Science of Eating Disorders is dedicated to making peer-reviewed eating disorder research more accessible to the public. It is about making sense of the science in a clear and concise way for those who may lack expertise, access, or time required to read scholarly literature. Moreover, because all SEDs articles are written by individuals with a history of eating disorders, Science of Eating Disorders provides a rich and unique insight on the scientific findings in EDs. Articles often include glimpses of the behind-the-scenes reality of living with, managing and recovering from an eating disorder, from an adult perspective.
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In the 1980s, a few studies came out suggesting that patients with bulimia nervosa (BN) require fewer calories for weight maintenance than anorexia nervosa patients (e.g., Newman, Halmi, & Marchi, 1987) and healthy female controls (e.g., Gwirtsman et al., 1989).
Gwirtsman et al. (1989), after finding that patients with bulimia nervosa required few calories for weight maintenance than healthy volunteers, had these suggestions for clinicians:
When bulimic patients are
de Zwaan, M., Aslam, Z. & Mitchell, J.E. (2002). Research on energy expenditure in individuals with eating disorders: a review., International Journal of Eating Disorders, 31 (4) 361-9. PMID: http://www.ncbi.nlm.nih.gov/pubmed/11948641
Gwirtsman, H.E., Kaye, W.H., Obarzanek, E., George, D.T., Jimerson, D.C. & Ebert, M.H. (1989). Decreased caloric intake in normal-weight patients with bulimia: comparison with female volunteers., American Journal of Clinical Nutrition, 49 (1) 86-92. PMID: http://www.ncbi.nlm.nih.gov/pubmed/2912015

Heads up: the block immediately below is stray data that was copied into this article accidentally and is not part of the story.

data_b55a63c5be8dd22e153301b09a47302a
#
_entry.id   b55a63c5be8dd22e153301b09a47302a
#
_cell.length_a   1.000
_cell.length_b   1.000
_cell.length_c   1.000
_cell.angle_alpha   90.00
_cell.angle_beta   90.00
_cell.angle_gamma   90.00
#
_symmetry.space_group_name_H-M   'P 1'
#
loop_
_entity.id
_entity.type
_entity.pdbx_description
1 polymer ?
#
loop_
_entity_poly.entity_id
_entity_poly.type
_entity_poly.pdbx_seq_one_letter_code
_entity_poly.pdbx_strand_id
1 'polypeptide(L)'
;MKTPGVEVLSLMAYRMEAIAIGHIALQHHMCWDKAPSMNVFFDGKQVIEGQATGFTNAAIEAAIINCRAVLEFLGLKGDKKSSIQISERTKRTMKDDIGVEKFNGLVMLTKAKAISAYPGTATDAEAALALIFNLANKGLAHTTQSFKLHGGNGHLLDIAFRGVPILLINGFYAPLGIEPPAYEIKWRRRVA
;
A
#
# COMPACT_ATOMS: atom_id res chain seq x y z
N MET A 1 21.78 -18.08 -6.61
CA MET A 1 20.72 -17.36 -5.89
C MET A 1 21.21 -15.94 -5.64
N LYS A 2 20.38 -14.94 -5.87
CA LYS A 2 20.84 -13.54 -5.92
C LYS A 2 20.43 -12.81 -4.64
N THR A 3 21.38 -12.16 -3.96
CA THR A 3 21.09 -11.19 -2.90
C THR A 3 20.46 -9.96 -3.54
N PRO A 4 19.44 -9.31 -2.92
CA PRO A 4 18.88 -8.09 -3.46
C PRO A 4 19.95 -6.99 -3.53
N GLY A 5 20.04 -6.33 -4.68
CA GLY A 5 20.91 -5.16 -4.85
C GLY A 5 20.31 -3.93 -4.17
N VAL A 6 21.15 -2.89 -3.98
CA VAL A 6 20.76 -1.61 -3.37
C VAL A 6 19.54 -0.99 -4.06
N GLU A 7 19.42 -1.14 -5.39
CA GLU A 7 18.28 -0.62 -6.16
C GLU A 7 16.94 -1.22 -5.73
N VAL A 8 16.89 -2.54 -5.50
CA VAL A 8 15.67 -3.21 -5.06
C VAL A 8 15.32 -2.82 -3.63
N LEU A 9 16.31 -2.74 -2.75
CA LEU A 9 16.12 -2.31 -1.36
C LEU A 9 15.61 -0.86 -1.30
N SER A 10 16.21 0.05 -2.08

Kotler LA, Devlin MJ, Matthews DE & Walsh BT (2001). Total energy expenditure as measured by doubly-labeled water in outpatients with bulimia nervosa., International Journal of Eating Disorders, 29 (4) 470-6. PMID: http://www.ncbi.nlm.nih.gov/pubmed/11285585
Last week I had the opportunity to attend and present at the Eating Disorders Association of Canada (EDAC-ATAC) Biennial Conference in Vancouver, BC. I was presenting part of my Masters thesis, which felt great. I always love talking to clinicians in the field, and I found that this was a very practical and applied-focused conference.
I sometimes feel like somewhat of an outsider at eating disorders conferences as I am “research only”- I do not have the credentials to counsel or
When Tetyana Tweeted and “Tumblr-ed” (is there a better name for putting something on Tumblr?) a quote from a qualitative research article about ambivalence and eating disorders, I knew I would want to write a blog post about it. Of course, life happened, and so this post is coming a little later than I had intended. Nonetheless, I am happy to be sharing a post about a fresh article by Karin Eli (2014) about eating disorders and ambivalence in the inpatient hospital setting. The